Best Instagram Hikes on the Middle Fork of the Salmon River

by Zachary Collier

Still looking for that perfect landscape photo or Instagram selfie? The Middle Fork of the Salmon River is a great place for photographers to hike and capture sweeping vistas of the vast Frank Church-River of No Return Wilderness. The Middle Fork Trail follows the first 80 miles of the river from Boundary Creek to Big Creek, allowing for access to countless river views and side trails. You and your camera might like these suggestions for hikes that hide some breathtaking landscape and selfie photo moments.

Mile 38.1: Jackass Overlook

Upper Jackass Camp from the Jackass Overlook

Upper Jackass Camp from the Jackass Overlook | Photo by Laura Ashburn

From Upper Jackass Camp, hike the Middle Fork Trail 10 minutes downriver, just past Jackass Gulch. You’ll see a slightly worn game trail that will take you up a steep 400-foot climb to the Jackass Overlook. This is an especially great place to watch the sun rise or set over Upper Jackass Camp.

Mile 66.4: Aparejo Point

Hiking the ridgeline to Aparejo Point

Hiking the ridgeline to Aparejo Point

If you’re camping at Trail Camp, the hike to Aparejo Point is a 600-foot climb on the Old Aparejo Trail. A few minutes after you head upstream on the Middle Fork Trail, look for a steep lightly used trail on the left that heads uphill. There is a great place to regroup and enjoy a view of the Aparejo Canyon about halfway up. From the top you can see Funston camp if you look upstream and Johnson Point if you look downstream.

Mile 71.2: Johnson Point Hike

Group Photo at Johnson Point on the Middle Fork of the Salmon River

Group Photo at Johnson Point on the Middle Fork of the Salmon River

This classic hike to a beautiful viewpoint climbs 1,200 feet from Little Pine Camp to Johnson Point. This is a tough hike that gives you some of the best views of the Middle Fork along and is perfect for group photos and selfies. If you’re not camping at Little Pine, there’s access to the trail from the river just above the camp. Most of this hike will take you up switchbacks in direct sun, so be sure to bring sun protection and plenty of water.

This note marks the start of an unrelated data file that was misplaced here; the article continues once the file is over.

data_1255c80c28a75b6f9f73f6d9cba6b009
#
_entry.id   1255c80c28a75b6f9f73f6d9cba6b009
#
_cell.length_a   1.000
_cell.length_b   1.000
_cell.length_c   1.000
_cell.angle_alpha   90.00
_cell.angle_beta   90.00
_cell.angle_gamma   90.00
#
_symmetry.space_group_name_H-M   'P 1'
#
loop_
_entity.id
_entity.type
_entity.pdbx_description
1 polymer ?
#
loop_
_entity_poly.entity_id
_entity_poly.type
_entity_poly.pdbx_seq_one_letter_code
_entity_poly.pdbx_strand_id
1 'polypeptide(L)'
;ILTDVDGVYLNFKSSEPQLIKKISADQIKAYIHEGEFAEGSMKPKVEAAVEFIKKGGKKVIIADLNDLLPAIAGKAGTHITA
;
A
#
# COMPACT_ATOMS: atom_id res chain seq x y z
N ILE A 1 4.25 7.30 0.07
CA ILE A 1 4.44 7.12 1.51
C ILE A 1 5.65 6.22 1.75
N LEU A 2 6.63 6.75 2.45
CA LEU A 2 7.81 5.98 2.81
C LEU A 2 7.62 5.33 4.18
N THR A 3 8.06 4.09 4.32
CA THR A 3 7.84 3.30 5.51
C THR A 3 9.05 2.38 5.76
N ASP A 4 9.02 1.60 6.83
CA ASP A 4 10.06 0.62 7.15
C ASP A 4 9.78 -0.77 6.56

Mile 74.5: Rattlesnake Ridge Overlook

Enjoying the view on Rattlesnake Ridge

Enjoying the view on Rattlesnake Ridge

The easiest way to reach this viewpoint is to start at Woolard Camp and hike the Middle Fork Trail back upstream to a ridge 500 feet above the river. This viewpoint can also be reached via an off-trail scramble up Rattlesnake Creek that begins at Rattlesnake Cave.

Mile 80.3: Veil Cave

Looking up at Veil Falls

Looking up at Veil Falls

This may be the most popular hike on the Middle Fork – for good reason. It’s a steep 400-foot climb over boulders to a huge amphitheater with a waterfall coming over the top. You’ll want to bring a wide-angle lens to capture the whole cave and a waterproof camera to take a selfie under the waterfall.

Do you have a favorite hike or place to take photos on the Middle Fork? If so, please share it with others in the comments below!


Originally Published: | Updated on

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Author

Zachary Collier

Owner of Northwest Rafting Company, Zach Collier combines international guiding experience in places like Siberia, Bhutan, and Chile with a natural business acumen for systems and logistics. Whether he’s on big water or in the back office, Zach strives to ensure NWRC offers exceptional whitewater and wilderness experiences for guests and guides alike.

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